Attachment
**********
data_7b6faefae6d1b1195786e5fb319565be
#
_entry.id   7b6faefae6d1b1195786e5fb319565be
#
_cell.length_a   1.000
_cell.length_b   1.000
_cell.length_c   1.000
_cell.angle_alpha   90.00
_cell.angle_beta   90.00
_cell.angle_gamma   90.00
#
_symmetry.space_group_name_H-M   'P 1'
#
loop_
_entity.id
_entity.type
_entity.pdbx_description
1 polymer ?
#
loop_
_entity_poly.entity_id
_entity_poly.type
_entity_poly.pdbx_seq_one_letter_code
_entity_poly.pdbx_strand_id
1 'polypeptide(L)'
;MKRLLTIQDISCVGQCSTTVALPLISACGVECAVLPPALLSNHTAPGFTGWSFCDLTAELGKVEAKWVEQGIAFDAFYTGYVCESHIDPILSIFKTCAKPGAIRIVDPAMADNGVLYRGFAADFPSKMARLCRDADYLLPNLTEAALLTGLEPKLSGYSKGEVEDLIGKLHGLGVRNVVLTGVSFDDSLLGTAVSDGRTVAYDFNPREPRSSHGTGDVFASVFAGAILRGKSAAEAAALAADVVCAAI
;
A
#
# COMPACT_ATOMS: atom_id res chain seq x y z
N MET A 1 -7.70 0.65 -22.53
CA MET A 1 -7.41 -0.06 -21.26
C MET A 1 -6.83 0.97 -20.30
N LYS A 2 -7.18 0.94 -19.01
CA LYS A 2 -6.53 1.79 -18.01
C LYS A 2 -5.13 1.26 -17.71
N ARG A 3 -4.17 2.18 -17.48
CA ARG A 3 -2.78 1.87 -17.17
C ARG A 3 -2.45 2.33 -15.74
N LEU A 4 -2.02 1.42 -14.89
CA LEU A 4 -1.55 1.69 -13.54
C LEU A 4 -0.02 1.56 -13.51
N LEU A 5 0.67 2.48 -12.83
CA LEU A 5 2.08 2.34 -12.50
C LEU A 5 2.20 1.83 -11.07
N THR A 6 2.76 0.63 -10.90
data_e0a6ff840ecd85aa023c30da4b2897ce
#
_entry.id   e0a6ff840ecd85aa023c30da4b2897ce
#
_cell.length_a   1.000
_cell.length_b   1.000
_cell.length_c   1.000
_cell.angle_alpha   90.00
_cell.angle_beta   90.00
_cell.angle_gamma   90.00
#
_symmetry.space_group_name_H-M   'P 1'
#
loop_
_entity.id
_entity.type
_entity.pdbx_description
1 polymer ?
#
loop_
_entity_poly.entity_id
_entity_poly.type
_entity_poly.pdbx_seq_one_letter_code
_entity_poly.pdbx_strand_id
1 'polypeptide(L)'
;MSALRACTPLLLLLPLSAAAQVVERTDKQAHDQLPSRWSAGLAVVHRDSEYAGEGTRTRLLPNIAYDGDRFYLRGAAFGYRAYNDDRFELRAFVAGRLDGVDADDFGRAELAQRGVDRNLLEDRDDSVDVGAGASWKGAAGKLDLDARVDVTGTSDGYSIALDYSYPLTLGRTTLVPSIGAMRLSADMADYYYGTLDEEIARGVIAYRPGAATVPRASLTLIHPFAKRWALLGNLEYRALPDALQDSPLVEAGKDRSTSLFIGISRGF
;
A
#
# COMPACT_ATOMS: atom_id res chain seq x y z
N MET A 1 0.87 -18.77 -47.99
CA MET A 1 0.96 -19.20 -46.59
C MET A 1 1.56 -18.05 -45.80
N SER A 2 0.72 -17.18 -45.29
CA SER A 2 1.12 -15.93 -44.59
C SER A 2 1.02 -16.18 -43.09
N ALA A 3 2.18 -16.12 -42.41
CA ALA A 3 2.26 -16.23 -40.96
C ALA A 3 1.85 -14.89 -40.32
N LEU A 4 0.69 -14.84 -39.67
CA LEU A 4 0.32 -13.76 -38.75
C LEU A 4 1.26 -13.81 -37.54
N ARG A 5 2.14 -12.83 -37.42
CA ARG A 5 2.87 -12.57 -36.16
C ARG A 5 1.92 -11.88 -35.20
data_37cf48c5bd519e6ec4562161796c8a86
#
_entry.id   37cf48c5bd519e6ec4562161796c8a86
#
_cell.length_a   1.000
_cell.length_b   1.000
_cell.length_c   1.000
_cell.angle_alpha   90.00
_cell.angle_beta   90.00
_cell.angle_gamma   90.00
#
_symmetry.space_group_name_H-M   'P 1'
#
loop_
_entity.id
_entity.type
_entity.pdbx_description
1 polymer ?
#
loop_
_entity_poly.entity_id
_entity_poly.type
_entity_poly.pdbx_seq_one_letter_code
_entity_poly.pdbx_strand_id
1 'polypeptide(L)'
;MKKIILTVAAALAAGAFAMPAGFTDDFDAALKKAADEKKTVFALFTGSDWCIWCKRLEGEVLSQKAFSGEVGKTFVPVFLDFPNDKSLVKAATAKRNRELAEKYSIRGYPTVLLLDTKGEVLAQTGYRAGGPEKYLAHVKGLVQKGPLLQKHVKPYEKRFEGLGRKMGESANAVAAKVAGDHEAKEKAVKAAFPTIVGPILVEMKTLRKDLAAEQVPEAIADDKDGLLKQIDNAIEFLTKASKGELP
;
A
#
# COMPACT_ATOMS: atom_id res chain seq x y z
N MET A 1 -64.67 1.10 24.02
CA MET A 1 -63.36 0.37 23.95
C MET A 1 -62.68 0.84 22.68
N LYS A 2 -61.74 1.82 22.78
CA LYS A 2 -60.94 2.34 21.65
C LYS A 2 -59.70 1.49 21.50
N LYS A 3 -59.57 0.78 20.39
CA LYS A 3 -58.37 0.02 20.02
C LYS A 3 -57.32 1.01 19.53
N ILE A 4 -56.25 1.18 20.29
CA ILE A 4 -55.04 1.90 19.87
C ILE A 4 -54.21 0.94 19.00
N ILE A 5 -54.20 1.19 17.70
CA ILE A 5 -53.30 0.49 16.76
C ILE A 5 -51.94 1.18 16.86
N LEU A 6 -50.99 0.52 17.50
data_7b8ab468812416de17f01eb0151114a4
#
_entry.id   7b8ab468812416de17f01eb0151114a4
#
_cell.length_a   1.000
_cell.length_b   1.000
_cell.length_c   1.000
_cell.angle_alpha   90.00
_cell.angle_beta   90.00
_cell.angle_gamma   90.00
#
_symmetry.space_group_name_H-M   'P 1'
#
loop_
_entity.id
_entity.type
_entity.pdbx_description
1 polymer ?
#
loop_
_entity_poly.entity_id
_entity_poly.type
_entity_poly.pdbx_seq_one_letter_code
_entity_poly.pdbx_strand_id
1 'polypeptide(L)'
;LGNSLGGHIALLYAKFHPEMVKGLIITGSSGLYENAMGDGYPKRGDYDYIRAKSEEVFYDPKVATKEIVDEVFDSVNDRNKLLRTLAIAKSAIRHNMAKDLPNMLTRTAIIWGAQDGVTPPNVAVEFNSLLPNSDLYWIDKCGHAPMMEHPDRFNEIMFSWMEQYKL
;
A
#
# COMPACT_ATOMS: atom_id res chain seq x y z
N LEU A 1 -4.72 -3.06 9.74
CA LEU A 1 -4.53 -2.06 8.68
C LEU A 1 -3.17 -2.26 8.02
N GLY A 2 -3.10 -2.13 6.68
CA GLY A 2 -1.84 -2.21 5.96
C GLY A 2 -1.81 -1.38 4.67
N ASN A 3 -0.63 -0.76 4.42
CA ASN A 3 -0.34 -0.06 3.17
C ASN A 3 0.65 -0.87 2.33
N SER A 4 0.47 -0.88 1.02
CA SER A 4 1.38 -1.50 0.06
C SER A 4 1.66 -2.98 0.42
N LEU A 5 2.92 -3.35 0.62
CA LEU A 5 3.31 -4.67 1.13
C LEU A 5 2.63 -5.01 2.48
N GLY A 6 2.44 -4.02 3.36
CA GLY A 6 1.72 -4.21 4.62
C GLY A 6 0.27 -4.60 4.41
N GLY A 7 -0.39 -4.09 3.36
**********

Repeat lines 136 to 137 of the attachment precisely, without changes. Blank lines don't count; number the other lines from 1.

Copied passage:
C ILE A 5 -51.94 1.18 16.86
N LEU A 6 -50.99 0.52 17.50